My mother was raised in Shelldrake, a small mill town on the south shore of Lake Superior, west of what is now Paradise. Shelldrake doesn’t exist anymore, but in the early part of the 20th century, the mill supported a number of families. The mill burned twice, and after the second time, it was never rebuilt. At that time, my grandfather moved the family to Sault Ste. Marie.

My grandfather, Peter Arbic, was the engineer at the mill. He and my grandmother, Mary Jacques, were from Bracebridge in southern Ontario. Peter brought Mary and the two children, Thelma and my mother, Delena, across the border to live.

My mother told me many stories about their lives in Shelldrake. Gradually, more children came along, and they each had jobs to do. One of my mother’s chores was to scrub the unfinished boards of the kitchen floor. She also had to wring the necks of chickens and pluck them for cooking. She hated that job.
The mill was owned by the Bartlett family who also lived in Shelldrake. They had a generator, or gyro, as my mother called it. Most of the time, the houses didn’t have electricity, but on Mondays, the gyro was fired up, and everyone did their laundry.

My mother often told me stories about other families who lived in Shelldrake. One of these neighbors had a claw foot bathtub and several sets of dishes. During the week, the family stored their dirty dishes in the bathtub, and on Saturday, they washed the week’s worth of dishes, probably so they all could take baths.

There was a grade school at Shelldrake, and on nice spring and fall days, school was sometimes held on the beach. As a child, I thought that was a pretty nifty arrangement.

The kids, in my mother’s family at least, never swam in Whitefish Bay. My grandmother would never allow it, not just because the lake was cold but because she was afraid they would drown. My mother, growing up on the shores of the largest fresh water lake in the world, never learned to swim. I found it ironic.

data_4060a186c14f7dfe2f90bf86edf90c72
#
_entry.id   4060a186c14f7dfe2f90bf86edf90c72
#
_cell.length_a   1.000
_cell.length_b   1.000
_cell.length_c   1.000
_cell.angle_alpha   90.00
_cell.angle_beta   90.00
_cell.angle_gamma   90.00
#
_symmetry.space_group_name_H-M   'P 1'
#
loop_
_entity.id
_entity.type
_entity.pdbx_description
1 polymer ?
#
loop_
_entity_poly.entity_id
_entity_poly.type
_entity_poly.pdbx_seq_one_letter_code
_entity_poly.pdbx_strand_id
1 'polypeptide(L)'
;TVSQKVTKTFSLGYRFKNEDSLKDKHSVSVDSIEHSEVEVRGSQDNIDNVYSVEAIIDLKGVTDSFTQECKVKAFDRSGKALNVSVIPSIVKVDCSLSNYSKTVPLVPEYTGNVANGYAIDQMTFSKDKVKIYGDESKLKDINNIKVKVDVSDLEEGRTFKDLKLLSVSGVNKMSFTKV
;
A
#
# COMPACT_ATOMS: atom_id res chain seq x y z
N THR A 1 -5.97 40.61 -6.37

One of the stories my mother told me was of a bitter cold December night when she and a friend were walking home from a community Christmas party. She was pre-pubescent at the time. As they walked quickly in the cold, an older Indian man met them on the path. He handed my mother a box of candy and wished her a Merry Christmas. I remember asking her why he gave her the candy. She said it was because he just liked her.

The incident frightened my mother. She ran the rest of the way home and tossed the box of candy in a snowbank. In the morning, she told me, she woke up and expected to find a baby next to her bed. In those days, no one was told the facts of life. My mother thought the man’s kindness had made her pregnant.

By the time my mother and aunt, as the oldest siblings, were ready for high school, they were shipped off on the train to board at Loretto Academy, a Catholic all-girls school in the Sault. When they went home for Christmas holidays, they took the Soo Line train to Eckerman, which was the end of the line. Someone would pick them up in a horse drawn sleigh, pile blankets on them, and take them the rest of the way to Shelldrake.

Every summer, my mother and her siblings went to the woods to pick wild blueberries to ship on the train to places like Detroit and Chicago. My mother picked so many blueberries that she came to hate them.
I never tired of hearing my mother’s stories of their nearly pioneer lives.

Cris Roll


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